Publication Date

2015

Abstract

Background China is home to the largest number of smokers in the world; more than half of the male population smoke. Given the high rates of Chinese immigration to Canada and the USA, researchers have explored the effect of immigration on Chinese smokers. Reduced tobacco use among Chinese immigrants has been reported in the United States; however, little is known about the social factors underlying men’s smoking practices in settings where tobacco control measures have denormalized smoking, and in the context of fatherhood. The purpose of this Canada-based study was to explore the smoking-related experiences of immigrant Chinese fathers. Methods In this qualitative study, semi-structured telephone interviews were conducted with 22 Chinese Canadian fathers who smoked or had recently quit smoking, and had at least one child under the age of five years old. Results The Chinese fathers had dramatically changed their smoking patterns due to concern for their children’s health and social norms and restrictions related to smoking in Canada. The facilitators and barriers for men’s smoking were intertwined with idealized masculine provider and protector roles, and diverse Canadian Chinese cultural norms related to tobacco use. Conclusions The findings have implications for the development of future smoking cessation interventions targeting Chinese Canadian immigrant smokers as well as smokers in China.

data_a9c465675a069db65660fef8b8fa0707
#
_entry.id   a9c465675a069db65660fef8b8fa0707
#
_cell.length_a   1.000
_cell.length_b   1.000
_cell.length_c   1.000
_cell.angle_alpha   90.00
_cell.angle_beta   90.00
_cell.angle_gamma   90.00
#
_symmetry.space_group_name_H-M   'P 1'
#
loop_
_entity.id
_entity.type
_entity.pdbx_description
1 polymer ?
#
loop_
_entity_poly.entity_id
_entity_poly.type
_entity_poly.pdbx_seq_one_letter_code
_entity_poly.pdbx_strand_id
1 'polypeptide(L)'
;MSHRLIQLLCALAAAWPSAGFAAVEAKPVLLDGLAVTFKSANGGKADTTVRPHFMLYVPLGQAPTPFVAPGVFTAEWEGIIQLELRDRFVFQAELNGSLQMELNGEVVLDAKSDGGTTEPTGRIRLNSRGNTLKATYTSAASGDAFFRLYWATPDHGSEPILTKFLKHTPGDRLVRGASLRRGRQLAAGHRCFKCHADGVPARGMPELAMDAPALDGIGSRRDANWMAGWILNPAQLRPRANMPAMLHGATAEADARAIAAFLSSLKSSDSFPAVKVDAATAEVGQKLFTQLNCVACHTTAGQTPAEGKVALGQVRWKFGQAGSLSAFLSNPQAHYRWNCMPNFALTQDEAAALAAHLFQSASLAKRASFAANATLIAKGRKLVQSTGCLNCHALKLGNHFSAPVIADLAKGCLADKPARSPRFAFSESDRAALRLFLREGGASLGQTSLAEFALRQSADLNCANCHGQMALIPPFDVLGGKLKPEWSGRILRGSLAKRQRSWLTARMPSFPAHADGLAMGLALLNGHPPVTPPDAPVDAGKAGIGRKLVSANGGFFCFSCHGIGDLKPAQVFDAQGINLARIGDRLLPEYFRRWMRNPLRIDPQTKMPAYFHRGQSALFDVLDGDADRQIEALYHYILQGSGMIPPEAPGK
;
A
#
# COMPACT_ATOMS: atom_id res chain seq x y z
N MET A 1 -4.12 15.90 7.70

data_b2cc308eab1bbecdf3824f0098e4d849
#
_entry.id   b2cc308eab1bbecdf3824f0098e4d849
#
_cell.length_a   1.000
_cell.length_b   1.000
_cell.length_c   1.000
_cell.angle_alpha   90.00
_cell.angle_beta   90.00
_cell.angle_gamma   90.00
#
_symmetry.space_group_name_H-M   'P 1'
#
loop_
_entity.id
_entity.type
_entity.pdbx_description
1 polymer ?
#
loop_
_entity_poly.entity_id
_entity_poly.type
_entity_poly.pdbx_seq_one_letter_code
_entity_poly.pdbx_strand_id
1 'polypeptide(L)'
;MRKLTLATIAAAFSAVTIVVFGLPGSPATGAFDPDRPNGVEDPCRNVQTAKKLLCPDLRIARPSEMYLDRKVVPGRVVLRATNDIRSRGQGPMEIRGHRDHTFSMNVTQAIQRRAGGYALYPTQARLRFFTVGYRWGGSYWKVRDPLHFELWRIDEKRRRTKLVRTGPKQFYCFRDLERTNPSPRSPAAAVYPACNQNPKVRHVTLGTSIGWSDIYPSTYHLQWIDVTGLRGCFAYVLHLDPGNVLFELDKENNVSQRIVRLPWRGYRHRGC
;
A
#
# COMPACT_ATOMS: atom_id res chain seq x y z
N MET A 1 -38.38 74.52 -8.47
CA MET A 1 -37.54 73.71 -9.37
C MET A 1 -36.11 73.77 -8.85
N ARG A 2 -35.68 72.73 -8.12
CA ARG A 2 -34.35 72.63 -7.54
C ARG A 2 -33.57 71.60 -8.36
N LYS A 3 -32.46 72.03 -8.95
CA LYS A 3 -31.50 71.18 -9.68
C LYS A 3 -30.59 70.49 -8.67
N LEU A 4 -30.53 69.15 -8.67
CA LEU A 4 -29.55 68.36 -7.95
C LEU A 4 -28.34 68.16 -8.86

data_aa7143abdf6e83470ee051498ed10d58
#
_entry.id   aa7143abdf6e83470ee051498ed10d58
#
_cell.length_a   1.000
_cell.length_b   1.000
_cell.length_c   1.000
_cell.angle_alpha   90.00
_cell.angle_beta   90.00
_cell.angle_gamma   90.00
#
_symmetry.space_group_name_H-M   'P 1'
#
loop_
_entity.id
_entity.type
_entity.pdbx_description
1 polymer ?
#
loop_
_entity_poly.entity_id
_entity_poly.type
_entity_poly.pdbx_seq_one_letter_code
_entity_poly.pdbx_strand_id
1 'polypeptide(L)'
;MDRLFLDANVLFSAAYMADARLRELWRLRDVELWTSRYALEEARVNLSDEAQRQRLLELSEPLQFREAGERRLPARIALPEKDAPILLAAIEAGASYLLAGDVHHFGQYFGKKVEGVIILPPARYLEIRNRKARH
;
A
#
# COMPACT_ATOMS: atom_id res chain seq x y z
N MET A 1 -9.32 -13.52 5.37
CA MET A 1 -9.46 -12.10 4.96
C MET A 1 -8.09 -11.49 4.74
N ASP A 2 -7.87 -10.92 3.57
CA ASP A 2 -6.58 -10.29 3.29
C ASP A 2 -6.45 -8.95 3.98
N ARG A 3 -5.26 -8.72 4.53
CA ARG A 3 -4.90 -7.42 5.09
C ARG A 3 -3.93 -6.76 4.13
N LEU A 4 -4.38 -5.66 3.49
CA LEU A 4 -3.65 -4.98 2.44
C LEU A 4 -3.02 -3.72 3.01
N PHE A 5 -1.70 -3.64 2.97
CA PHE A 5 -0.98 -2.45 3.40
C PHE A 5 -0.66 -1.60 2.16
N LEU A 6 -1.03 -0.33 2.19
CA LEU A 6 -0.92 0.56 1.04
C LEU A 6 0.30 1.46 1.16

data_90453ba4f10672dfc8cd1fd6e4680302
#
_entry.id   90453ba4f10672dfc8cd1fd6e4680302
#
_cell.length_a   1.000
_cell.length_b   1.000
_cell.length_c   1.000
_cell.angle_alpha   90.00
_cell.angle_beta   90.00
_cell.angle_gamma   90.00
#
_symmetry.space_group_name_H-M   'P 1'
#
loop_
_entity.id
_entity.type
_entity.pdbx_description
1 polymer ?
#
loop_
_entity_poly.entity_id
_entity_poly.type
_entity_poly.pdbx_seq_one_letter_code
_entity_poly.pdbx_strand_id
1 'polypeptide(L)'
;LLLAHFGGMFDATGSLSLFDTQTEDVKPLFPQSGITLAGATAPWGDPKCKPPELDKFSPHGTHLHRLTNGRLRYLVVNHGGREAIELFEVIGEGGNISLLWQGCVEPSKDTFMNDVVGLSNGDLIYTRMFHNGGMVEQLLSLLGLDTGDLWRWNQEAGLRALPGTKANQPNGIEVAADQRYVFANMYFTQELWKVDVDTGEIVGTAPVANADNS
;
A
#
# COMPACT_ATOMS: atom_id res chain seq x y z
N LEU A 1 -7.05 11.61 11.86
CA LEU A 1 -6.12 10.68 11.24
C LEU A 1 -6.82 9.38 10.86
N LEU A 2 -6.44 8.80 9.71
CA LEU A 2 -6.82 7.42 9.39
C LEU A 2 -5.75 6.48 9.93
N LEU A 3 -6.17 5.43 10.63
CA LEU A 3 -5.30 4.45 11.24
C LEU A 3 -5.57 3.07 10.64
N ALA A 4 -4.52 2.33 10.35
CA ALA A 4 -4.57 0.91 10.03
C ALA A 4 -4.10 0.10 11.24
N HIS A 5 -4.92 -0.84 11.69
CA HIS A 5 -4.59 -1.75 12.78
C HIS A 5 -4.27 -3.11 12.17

Document Type

Open Access Journal Article

Access Rights

Open Access

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